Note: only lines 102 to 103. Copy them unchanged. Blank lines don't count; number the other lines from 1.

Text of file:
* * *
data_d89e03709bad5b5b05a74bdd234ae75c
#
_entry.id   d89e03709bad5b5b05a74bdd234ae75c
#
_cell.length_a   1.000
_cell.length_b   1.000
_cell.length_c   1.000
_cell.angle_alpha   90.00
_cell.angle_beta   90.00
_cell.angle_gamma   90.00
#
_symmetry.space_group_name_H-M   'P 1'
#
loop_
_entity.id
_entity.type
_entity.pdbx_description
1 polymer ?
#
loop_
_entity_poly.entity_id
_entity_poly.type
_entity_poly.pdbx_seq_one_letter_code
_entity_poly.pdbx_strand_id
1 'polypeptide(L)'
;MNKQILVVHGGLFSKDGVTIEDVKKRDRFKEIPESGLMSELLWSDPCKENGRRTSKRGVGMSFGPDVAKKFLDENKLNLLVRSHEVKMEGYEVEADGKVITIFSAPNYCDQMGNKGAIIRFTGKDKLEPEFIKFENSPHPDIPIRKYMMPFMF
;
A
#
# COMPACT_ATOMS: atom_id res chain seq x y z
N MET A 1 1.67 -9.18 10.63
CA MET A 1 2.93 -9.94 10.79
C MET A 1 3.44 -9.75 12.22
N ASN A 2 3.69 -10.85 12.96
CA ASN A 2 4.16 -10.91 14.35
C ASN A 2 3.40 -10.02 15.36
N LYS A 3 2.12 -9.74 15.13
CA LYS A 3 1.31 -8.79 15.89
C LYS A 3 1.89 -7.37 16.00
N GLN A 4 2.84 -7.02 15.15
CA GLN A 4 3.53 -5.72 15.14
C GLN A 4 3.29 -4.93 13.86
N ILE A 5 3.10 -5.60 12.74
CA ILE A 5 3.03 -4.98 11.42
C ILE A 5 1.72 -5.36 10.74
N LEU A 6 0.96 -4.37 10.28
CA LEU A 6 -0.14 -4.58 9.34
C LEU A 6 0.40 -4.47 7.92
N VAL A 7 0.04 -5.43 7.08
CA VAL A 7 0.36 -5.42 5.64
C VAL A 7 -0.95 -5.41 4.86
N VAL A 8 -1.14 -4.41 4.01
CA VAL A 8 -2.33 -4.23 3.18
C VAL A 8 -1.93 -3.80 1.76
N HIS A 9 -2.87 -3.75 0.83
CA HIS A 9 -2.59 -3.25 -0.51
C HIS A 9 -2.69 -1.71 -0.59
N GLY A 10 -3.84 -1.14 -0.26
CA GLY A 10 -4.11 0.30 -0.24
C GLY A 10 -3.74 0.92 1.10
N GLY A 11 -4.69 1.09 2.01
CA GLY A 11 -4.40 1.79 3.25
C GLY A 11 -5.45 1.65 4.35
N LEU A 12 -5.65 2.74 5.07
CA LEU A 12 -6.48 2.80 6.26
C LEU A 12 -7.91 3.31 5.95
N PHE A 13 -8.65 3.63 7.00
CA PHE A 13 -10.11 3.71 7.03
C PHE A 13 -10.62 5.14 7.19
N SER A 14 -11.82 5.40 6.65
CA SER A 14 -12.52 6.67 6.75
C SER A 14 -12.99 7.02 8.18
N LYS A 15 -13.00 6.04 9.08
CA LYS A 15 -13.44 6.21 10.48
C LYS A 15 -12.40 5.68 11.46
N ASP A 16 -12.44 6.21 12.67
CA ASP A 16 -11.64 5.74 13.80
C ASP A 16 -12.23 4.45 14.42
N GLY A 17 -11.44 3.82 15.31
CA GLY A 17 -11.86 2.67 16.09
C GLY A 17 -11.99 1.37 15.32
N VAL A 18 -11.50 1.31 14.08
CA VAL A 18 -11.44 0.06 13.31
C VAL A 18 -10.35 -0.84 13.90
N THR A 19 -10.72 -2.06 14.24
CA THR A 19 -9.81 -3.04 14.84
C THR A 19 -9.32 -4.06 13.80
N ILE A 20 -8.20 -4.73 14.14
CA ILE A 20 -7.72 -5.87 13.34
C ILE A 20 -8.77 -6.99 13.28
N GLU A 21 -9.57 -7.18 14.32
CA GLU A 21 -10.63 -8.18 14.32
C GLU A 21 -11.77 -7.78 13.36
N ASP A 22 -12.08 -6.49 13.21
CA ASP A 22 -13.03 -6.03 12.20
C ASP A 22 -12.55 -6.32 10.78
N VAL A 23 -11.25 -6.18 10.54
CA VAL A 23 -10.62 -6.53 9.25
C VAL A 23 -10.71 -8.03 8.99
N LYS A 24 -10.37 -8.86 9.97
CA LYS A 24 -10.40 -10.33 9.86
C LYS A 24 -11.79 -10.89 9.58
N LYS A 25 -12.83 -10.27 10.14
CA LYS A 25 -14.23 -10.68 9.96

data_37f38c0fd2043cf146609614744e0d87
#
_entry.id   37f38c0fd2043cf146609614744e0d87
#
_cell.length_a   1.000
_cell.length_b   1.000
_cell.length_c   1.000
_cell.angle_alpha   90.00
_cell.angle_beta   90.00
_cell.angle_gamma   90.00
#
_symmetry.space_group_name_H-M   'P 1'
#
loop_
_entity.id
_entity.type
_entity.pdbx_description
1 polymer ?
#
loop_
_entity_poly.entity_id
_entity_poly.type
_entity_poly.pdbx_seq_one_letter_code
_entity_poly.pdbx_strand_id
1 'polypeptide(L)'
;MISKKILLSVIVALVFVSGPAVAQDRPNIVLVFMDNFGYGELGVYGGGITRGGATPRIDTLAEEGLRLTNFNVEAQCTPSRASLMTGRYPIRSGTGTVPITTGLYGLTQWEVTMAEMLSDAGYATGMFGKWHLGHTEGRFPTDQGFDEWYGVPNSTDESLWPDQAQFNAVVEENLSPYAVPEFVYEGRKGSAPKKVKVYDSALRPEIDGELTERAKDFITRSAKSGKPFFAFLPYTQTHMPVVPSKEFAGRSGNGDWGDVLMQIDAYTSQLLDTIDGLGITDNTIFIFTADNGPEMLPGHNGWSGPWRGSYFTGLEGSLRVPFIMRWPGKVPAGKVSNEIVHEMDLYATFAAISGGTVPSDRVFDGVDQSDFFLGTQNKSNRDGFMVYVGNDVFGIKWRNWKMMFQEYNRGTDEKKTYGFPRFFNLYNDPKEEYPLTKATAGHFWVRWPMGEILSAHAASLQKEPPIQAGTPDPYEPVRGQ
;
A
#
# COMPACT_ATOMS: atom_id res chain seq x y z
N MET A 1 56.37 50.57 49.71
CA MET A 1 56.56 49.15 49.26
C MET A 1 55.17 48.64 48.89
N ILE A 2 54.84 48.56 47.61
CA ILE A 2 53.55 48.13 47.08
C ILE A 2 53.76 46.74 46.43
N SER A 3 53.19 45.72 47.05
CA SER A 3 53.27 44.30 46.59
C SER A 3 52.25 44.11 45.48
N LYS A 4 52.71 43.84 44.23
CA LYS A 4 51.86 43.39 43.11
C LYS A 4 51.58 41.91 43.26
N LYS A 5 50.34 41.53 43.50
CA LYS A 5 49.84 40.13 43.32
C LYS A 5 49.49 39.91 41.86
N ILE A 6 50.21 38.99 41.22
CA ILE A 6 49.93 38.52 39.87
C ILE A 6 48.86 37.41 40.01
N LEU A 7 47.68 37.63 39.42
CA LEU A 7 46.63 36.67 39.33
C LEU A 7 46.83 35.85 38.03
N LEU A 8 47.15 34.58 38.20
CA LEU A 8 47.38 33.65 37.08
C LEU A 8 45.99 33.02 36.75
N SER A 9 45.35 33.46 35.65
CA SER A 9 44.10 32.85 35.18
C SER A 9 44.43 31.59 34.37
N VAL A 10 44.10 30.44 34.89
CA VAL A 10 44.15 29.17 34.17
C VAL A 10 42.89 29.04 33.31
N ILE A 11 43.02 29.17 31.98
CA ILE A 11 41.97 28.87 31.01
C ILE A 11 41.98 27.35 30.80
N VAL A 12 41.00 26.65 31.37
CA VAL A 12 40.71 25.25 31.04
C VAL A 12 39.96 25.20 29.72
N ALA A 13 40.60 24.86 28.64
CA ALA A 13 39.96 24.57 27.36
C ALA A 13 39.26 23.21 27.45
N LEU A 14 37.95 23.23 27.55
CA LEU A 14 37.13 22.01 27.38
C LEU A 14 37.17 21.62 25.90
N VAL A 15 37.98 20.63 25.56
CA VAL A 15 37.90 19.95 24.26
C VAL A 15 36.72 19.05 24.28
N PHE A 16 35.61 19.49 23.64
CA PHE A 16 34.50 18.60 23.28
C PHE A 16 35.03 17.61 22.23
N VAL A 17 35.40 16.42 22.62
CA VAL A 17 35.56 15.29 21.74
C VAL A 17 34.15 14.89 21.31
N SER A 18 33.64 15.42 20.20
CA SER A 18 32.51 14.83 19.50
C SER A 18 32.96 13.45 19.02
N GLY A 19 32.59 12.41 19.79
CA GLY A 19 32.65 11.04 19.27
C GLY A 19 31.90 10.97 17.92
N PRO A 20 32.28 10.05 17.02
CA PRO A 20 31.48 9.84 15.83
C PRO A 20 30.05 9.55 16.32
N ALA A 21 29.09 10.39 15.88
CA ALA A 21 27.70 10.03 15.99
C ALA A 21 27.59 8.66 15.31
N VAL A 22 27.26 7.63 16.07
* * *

C LYS A 24 -11.79 -10.89 9.58
N LYS A 25 -12.83 -10.27 10.14